Pakistan has released nine members of the Taliban from prison in hopes they will help negotiate peace in Afghanistan, a senior Afghan peace negotiator said.
They are to receive safe passage back to Afghanistan, Salahuddin Rabbani, chairman of Afghanistan High Peace Council, told reporters in Kabul Saturday.
A senior Pakistani intelligence official, who spoke on the condition of anonymity, confirmed the release, indicating that many of the prisoners were old-guard Taliban, ranking members from generations past.
Two were once ministers in the former Taliban government before the U.S. invaded the country in 2001, he said. The rest were either former government officials or low- to mid-evel commanders.
The peace council has attempted to forge peace between the Taliban, the Afghan government and Western powers. It supports Kabul’s call to the Taliban to cut its links to al Qaeda.
The prisoner release coincided with a recent three-day visit by an Afghan delegation led by Rabbani to Islamabad, which sat down with Pakistan’s President Asif Ali Zardari, Prime Minister Yousuf Raza Gilani and religious leaders to solicit their support for the peace process in Afghanistan.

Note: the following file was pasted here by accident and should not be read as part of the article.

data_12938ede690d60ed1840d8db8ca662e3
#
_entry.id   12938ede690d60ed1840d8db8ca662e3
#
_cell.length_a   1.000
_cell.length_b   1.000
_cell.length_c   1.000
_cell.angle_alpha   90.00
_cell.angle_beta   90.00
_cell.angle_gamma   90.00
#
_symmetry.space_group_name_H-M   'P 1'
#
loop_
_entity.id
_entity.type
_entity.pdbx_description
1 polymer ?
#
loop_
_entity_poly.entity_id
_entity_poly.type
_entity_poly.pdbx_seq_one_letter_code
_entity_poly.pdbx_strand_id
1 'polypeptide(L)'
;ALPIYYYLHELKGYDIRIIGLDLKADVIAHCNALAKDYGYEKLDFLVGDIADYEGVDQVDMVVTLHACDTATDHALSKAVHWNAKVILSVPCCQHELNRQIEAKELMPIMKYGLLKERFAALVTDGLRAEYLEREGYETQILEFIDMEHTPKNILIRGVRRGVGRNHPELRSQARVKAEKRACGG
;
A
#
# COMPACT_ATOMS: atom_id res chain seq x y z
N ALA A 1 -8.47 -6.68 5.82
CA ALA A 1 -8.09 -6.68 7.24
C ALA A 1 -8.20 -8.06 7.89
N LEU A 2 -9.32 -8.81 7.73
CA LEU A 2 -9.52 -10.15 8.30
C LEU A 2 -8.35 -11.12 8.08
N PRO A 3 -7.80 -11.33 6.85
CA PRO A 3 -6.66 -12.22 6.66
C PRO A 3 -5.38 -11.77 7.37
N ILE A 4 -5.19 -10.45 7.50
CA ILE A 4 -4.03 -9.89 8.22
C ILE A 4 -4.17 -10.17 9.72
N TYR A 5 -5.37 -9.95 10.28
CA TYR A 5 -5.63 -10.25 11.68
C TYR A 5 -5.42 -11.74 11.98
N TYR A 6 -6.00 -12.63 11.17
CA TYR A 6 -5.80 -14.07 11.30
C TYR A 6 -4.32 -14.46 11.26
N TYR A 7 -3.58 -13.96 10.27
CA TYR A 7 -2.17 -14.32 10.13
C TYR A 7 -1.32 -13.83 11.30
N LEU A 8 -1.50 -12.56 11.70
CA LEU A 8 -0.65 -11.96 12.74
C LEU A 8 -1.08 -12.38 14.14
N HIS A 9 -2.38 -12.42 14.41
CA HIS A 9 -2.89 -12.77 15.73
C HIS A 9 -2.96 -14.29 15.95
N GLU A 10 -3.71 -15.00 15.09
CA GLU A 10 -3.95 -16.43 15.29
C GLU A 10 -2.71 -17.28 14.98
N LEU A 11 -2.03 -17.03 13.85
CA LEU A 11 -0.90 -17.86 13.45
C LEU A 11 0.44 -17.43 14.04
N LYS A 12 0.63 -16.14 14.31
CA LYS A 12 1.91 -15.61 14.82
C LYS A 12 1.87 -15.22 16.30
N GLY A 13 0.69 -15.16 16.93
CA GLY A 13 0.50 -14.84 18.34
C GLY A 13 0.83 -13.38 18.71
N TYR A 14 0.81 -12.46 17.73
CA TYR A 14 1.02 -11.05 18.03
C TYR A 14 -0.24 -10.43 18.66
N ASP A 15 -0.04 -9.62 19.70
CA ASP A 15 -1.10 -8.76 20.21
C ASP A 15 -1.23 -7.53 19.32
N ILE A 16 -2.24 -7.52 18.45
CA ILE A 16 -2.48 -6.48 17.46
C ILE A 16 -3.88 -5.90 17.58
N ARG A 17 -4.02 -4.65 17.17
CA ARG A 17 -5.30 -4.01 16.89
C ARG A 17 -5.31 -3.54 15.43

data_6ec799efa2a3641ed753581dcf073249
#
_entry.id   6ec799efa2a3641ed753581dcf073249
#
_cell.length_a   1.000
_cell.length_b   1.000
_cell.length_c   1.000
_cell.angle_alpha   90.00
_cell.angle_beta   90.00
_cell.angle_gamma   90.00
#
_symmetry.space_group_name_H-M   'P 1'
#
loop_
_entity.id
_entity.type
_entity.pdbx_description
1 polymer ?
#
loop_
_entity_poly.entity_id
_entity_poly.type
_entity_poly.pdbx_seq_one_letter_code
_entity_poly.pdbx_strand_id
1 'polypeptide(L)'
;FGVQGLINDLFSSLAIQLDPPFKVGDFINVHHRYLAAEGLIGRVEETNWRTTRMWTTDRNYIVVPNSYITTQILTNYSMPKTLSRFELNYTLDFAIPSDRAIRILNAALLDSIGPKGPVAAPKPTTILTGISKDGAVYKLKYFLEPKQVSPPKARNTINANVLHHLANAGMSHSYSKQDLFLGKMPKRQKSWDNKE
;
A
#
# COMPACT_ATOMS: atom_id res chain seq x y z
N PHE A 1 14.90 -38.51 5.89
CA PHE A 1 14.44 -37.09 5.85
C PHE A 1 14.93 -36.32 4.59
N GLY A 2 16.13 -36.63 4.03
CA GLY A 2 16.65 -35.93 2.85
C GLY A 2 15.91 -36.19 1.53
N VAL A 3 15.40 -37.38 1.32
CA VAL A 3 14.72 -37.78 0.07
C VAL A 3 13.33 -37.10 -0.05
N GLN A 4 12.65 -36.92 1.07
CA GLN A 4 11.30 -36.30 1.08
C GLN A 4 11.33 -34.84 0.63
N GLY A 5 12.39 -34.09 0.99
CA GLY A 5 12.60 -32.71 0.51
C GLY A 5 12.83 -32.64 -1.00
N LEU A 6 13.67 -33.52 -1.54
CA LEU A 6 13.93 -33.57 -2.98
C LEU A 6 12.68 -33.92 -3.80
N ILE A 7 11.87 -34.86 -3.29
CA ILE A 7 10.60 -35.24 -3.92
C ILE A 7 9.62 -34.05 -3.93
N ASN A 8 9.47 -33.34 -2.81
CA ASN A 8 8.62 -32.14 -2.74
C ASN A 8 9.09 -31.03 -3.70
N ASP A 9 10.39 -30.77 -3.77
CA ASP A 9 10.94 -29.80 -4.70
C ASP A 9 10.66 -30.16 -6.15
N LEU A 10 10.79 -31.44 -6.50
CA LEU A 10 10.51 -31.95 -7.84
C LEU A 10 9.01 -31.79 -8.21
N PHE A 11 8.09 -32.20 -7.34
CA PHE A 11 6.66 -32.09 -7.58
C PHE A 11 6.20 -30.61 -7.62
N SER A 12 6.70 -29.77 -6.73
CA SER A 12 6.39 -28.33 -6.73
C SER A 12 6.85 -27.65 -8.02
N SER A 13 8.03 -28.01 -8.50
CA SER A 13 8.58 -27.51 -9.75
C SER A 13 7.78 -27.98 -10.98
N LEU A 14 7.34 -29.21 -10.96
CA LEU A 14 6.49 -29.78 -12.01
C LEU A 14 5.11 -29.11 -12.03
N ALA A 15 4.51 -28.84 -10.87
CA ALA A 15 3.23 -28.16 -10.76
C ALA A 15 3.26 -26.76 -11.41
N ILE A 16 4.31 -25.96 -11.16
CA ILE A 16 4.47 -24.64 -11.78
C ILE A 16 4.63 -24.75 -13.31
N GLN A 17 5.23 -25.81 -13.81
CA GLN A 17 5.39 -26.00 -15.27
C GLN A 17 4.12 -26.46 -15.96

The Afghans have requested the discharge of more Taliban, who Rabbani said have agreed to support peace negotiations, and hope that this first release was the just the beginning.
A former second-in-command Taliban leader, Mullah Abdul Ghani Baradar, was rumored to have been considered for release but was not among those set free.
Rabbani is the son of former Afghan president Burhanuddin Rabbani, who led the peace council until his assassination in his home at the hand of suicide bombers posing as Taliban peace negotiators in 2011.